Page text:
April, the time for planting is near and with it comes assessment. Gardens change. Trees grow or are removed; the amounts of light and wind are altered. Plants die, or grow so much they subdue and dominate a garden. In nature change is managed by extremes of weather and topography. Storms, ice, fire, snow-melt, flooding and rock slides, grazing'etc. Humans will manage a garden in a similar manner with the objective of improving overall attractiveness of the plantings, or perhaps just to grow some difficult species.
When a garden is fresh and new, the rush to fill it as soon as possible can lead to over-planting, a common practice of the nursery/landscape trade to sell plants and satisfy the urge to make it finished. One can do this in the rock garden with fast-growing mats like veronica liwanensis or v. oltensis. Mildly thuggish, they can be ripped back if spread out of bounds. Some plants can grow in these mats, but I find it rather too competitive for choice plants. Ground cover plants like geranium sanguineum can grow over and eliminate others very easily; and, though it can be dug out, any remaining pieces of root will allow it to re-establish. Choice of plants is critical. Weedy plants, no matter how pretty, carry a price in nuisance.
Conifers and shrubs can also overtake an area. Again the nursery/landscape trades favour grafts on faster-growing root-stocks so that a full-size is available for sale. Specialty nurseries are more likely to use slower-growing root-stalks or propagate from cuttings. When building a new garden, it is quite OK to use some larger shrubs to create a more mature look. We did this in the tufa garden with ~ 30 daphne x 'lawrence crocker'. Years later they occupied too much space and we ripped out 20. The daphnes - knowing that they would have well-developed, fibrous roots, they were put into gallon pots and sent to the sales bench. If transplanting to a new location, the roots can be trimmed to fit the hole or crevice. - overlaying matted roots will die anyway. Backfill with the same soil was removed.
Division works well with alpines that lack a tap root; often the individual rosettes have roots attached - the "Irishman's cuttings". Primula allionii and its hybrids are readily done this way. Avoid the older, corky parts as they can harbour disease. Younger bits will grow faster. Check for the dreaded root aphis - a white, waxy film in the roots about the crown. If found, treat plants with Marathon drenches to eliminate it. Silver saxifrages and androsace can be divided in a similar fashion, spring or fall.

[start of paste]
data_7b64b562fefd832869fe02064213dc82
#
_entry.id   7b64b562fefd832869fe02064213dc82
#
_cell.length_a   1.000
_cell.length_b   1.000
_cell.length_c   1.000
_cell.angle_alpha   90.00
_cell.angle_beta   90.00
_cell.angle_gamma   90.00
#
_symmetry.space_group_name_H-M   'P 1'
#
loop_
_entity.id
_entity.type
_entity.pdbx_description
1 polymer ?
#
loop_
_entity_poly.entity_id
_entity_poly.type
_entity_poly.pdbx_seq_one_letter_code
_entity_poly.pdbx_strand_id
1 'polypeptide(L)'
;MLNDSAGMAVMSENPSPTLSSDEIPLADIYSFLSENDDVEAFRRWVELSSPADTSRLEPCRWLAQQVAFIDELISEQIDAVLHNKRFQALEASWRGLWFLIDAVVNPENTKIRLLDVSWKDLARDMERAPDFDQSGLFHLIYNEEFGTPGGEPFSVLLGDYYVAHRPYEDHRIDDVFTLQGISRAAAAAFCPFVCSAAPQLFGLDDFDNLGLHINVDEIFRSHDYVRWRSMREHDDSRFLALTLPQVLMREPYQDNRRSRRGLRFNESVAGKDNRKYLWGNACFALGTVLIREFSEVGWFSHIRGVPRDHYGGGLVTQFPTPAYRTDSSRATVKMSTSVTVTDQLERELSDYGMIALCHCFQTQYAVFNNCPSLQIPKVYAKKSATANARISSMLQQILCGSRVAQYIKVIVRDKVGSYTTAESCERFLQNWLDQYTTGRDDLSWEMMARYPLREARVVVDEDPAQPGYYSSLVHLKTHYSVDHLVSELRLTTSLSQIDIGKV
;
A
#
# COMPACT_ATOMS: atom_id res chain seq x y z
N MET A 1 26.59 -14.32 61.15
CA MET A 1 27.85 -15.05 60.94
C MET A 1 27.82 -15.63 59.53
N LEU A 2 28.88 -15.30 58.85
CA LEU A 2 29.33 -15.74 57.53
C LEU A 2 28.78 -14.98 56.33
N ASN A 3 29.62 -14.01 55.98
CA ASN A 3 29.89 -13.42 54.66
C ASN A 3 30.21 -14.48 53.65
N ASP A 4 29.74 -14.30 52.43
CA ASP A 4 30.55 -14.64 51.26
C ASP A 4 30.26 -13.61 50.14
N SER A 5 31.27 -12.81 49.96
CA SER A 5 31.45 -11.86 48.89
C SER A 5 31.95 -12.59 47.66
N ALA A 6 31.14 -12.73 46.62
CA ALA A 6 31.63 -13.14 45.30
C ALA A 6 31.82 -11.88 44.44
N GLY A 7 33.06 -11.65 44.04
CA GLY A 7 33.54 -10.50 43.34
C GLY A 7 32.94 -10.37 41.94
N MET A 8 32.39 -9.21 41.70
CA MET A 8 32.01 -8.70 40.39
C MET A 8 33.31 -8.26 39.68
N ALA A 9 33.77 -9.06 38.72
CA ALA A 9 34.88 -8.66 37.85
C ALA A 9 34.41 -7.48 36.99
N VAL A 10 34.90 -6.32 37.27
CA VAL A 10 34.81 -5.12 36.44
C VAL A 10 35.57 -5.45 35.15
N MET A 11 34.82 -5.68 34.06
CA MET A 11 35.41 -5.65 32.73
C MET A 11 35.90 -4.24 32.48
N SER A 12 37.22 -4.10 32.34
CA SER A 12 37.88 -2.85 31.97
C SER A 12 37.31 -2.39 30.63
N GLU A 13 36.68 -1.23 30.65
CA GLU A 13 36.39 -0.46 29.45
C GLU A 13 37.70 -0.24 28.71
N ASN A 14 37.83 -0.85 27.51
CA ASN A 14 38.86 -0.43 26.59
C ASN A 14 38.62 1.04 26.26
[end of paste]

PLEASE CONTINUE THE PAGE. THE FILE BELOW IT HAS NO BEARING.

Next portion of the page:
- Generally speaking almost everything can be moved/divided in spring. Plants want to grow then, and new roots are produced freely. Fall (Sept. - Nov.) is also good, but less sure than spring. If the weather is to dry and the plants are stressed, the results are poorer. Some things, e.g, willows and oaks in Eastern NA transplant very poorly in the fall.
- Juno and oncocyclus iris, like many other hardy bulbs, should be planted in the fall only. Even potted specimens are best left alone as even minor root disturbance when in active growth will cause the plant to decline - this I know from bitter experience. By August they are dormant, can be dug and left unattended on a shelf for weeks. Upon replanting, even in late November, they quickly establish new roots and will grow slightly throughout the winter. From December on, I never disturb them. This is why they are offered only from August to October. One can say ditto for Adonis vernalis. Bare root plants in the fall transplant 100%.
- Although most native soils are fertile enough, it does help to put a spoonful of a rock powder such as apatite, greensand or carbonatite with the transplant. We use a carbonatite for all the mixes except for the ericaceous material. It acts as a slow-release fertilizer and will not burn roots. In nature plants that grow in areas that have apatite or carbonatite, exhibit more vigour. What works in nature, works in the garden.
- Before you set about digging in the garden, consider the most basic tool and how over the years it has become increasingly difficult to find good hand tools. Mass marketing and manufacturing have degraded the selection of hand tools that we still depend to carry out simple chores. I have 2 ancient (50 year old) Lawson trowels that are no longer available. I had copies of them made using a tool steel (for blade strength and a thin profile for sharpness). The steel blade is hardened to ~ 54 Rockwell, and the tang is bonze welded to the blade to avoid heat stress. This type of blade is far superior to the usual machine-stamped type which is thicker, softer steel making for a heavy, awkward-feeling tool. The lightness of our trowel makes it feel very lithe in the hand. I modified the profile to better suit use in a rock garden. The blade is firmly attached to a hardwood handle and set with epoxy. The handle is painted red so you won't lose it. It should last 50 years. If you fancy one for yourself or a friend, and look it up in our catalogue, or come to the Stonecrop Sale where you see it for yourself. .
I did a websearch for trowels. Most offerings must be the result of marketing "notion" based on appearance. I did find 2 sites worth looking at:
www.gardenfurnishings.com has high-carbon trowels made by DeWit that are forged in a profile that looks correct. It does have an off-set handle, so it will be a bit more awkward in a tight crevice. It also won't be as comfortable shoved into a back pocket.
www.redpigtools.com is a site for "blacksmith made" tools. There is more variety here, as the production runs are small - many of interest to tool collectors I suspect. There is a "rockery trowel" that is properly narrow with an in-line handle. The blade appears to be thicker than the one we make, but it still looks useable.